Identity, Threat Aversion, and Civil Servants' Policy Preferences: Evidence from in the European Parliament
Journal article, Peer reviewed
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Original versionPublic Administration, 2017, 95(4), 1009-1025 http://dx.doi.org/10.1111/padm.12348
Distinct policy options are typically characterized by a number of advantages (or ‘opportunities’) and disadvantages (or ‘threats’). The preference for one option over another depends on how individuals within an organization perceive these opportunities and threats. In this article, we argue that individuals' identification with an organization's core aims and objectives constitutes a key determinant of this perception. We propose that stronger identification shifts individuals' attention towards potential threats rather than opportunities in the payoff distribution, encouraging avoidance of negative outcomes. Moreover, we argue that this ‘prevention focus’ in individuals' motivational basis will be stronger under negative than under positive selection strategies. An original survey experiment with civil servants in the European Parliament finds significant evidence supporting the empirical implications of our argument.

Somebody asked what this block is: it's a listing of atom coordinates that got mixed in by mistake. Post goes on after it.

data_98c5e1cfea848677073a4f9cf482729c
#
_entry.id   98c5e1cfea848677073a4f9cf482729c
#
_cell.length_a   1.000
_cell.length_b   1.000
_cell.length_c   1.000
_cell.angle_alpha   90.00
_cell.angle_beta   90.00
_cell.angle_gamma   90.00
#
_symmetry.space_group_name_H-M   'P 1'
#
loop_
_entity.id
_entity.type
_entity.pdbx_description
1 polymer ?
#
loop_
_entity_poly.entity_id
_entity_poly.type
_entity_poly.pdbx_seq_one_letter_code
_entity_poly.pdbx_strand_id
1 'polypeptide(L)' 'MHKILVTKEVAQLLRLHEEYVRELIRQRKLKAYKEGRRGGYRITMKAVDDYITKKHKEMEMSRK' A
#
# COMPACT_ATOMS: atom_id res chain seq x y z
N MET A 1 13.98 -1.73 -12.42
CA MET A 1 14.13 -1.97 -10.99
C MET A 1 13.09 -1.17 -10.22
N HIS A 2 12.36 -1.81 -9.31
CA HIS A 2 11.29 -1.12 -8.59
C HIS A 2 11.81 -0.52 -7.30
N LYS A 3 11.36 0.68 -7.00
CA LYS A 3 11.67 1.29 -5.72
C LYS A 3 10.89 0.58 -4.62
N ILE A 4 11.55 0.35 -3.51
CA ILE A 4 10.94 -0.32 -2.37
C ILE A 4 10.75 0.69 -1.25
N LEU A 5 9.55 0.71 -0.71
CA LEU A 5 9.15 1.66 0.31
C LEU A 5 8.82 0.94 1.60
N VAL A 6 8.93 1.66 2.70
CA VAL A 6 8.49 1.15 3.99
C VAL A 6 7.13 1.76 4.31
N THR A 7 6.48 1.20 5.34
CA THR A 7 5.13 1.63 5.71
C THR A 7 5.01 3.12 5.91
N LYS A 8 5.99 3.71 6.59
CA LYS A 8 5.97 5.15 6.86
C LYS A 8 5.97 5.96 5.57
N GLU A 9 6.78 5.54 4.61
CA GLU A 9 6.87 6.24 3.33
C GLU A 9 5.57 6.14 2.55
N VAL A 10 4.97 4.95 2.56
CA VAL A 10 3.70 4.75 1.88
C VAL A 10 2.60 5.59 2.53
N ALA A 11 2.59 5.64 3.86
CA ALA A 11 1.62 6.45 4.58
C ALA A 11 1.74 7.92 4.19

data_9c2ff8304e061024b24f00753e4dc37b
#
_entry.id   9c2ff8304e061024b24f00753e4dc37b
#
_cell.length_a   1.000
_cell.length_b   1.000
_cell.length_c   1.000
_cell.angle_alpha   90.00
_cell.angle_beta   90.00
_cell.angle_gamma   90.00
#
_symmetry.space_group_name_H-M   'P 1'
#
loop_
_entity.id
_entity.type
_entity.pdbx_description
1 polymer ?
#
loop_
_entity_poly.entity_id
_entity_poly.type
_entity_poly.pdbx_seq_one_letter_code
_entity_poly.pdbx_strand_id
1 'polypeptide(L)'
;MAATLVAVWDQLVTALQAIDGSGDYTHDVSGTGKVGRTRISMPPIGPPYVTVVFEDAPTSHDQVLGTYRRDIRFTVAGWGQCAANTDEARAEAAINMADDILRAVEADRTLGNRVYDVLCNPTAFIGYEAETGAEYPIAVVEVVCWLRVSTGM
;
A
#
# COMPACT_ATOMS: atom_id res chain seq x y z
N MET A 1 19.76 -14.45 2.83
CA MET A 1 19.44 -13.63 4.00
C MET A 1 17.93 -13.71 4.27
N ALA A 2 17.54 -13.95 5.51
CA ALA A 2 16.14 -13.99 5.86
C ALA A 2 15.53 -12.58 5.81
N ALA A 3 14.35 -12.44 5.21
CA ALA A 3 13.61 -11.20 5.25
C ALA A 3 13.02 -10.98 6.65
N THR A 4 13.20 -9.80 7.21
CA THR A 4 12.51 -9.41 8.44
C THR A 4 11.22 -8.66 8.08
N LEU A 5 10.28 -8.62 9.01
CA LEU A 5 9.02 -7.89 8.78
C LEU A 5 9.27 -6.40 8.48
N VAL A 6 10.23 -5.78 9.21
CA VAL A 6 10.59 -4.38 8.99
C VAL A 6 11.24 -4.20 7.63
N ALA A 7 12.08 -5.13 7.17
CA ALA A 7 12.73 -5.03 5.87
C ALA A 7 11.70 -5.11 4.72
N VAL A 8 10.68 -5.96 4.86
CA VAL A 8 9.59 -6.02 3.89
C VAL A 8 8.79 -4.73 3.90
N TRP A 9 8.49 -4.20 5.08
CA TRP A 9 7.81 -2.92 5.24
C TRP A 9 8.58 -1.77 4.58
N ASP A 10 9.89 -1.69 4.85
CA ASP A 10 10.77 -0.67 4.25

The accepted and peer reviewed manuscript to the article